My story as disabled person who relies on God is an easy one to tell, but it hides a much darker, truer story. From high school onward, I harbored a deep secret: I was addicted to pornography. I was completely at a loss for how to reconcile this with my Christian faith. I knew there was this sin I seemingly could not beat. I knew I loved Jesus. I knew I was a wretched sinner that deserved to go to hell. So why couldn't I stop turning to porn? I felt trapped. I confessed my sin to my mentors. I set up accountability and worked tirelessly to overcome my addiction. I enrolled in online training programs to take control of addiction. I despised myself with all my might in hopes of shaming myself into living the life Jesus wanted me to live. I bent all my will on understanding that Jesus loved me and forgave me and offered me grace. Every sermon in church I longed to hear the answer to the question: "how does one change?" People would share their testimonies and say things like "I struggled with addiction until I found Jesus. It wasn't until I understood what grace really means that I stopped desiring porn." I was at a loss. I knew what grace was. I understood theology deeply. I knew what Christ had done for me. What was I missing? Other people would say things like "The power to change has to come from God." This was also frustrating. What could I, Kip Henderson, do to change? I tried stepping back and just praying for God to change me. Nothing happened. I lived a life secretly filled with an undercurrent of misery all through high school and college. I was a Christian insomuch that I loved God and hated myself. I didn't know what else to do. The Bible became terrifying because I felt condemned by every verse. It's not that I didn't trust God. It's not that I wanted to view porn. It's not that I thought God didn't want lordship over my sexual life. I did everything in my power to abstain, but my self-control was just too weak. For many years, I was so disgusted with myself that I was angry at God for his promise to take me to heaven. I genuinely desired hell for myself so that justice would be done.


I carried all of this baggage with me into my first romantic relationship. The relationship lasted for 4 years and 8 months, which as of writing this, is essentially my entire adult life. During our years of dating, my miserable lifestyle of religious self-loathing soon bled over into her life, and my confusion and desperation only increased as my mess began having an impact on the life of another human. My sin seemed to grow despite my every attempt to reinforce to myself the horror of my choices, confess, repent, and install accountability. My wretchedness plunged my girlfriend into depression. In my religious moments, if I found fault in her I would condemn her as I had so often condemned myself, and in so doing pull her on to my "love God, hate self" track. There's no excuse for the pain I brought to her life. I tried to create boundaries for myself, but like a coward would go back on my convictions every time an inconvenience appeared. I cried out to God to rescue me from myself. I told him I would do anything to repair my relationship with my girlfriend.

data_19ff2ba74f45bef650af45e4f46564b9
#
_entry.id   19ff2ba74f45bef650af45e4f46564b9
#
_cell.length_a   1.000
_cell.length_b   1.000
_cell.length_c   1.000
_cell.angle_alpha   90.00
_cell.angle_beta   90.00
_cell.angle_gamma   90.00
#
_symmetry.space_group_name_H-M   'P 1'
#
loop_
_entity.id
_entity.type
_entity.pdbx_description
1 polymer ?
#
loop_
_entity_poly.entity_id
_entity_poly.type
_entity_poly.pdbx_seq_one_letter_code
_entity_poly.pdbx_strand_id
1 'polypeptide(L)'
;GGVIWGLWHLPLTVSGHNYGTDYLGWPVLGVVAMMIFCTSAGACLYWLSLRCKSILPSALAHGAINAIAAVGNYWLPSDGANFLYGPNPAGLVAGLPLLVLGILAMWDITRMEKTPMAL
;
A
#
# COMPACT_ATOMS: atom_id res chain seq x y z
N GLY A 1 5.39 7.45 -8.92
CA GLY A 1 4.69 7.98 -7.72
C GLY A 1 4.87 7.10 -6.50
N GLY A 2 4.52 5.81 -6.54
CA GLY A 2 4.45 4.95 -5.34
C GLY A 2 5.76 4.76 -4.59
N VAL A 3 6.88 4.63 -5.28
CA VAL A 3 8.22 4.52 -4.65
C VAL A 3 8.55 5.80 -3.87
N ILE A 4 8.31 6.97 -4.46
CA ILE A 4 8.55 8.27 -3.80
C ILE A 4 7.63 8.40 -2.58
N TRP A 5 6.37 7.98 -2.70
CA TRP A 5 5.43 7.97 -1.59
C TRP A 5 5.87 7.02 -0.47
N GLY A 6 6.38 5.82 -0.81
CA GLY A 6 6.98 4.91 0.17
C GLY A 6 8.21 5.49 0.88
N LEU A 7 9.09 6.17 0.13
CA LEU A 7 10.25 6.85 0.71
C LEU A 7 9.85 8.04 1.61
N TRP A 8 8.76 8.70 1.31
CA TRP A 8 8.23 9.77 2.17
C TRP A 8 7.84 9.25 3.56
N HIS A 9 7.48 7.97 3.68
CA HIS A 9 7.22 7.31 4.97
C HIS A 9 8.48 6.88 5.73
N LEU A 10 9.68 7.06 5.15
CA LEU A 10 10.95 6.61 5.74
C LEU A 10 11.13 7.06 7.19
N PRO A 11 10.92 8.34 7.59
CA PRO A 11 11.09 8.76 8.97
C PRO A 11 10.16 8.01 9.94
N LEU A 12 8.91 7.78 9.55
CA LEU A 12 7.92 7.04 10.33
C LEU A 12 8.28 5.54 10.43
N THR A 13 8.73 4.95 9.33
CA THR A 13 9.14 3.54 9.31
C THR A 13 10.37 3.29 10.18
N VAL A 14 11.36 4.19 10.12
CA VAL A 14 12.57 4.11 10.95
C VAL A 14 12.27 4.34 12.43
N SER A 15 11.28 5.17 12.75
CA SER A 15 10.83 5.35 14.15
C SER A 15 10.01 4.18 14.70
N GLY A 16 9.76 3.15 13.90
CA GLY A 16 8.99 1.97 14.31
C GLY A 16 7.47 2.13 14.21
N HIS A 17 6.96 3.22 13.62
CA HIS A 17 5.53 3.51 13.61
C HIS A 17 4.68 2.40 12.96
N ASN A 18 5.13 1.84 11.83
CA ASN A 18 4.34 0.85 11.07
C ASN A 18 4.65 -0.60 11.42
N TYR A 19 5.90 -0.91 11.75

Therein lay my error. I wouldn't consider leaving my girlfriend even if that's what it took to live properly. I knew deep down I valued my relationship with her over doing the right thing, but didn't do anything about it. My aversion to even consider breaking up with her became the poison by which our relationship withered and died. Desperate for answers and seeing how much support and help and advice engaged couples got within the Christian community, I proposed. We became engaged August 15th, 2019. Sure enough, as an engaged couple, the answer we sought came to us. We were in a deeply toxic relationship. Faced with the pain and trauma of all the problems we had tried to bury, my fiancée broke up with me on October 13th of the same year. In the midst of all the pain of the break up, relief swept over me like a wave. I knew that I had put my relationship with her over my conviction to do the right thing.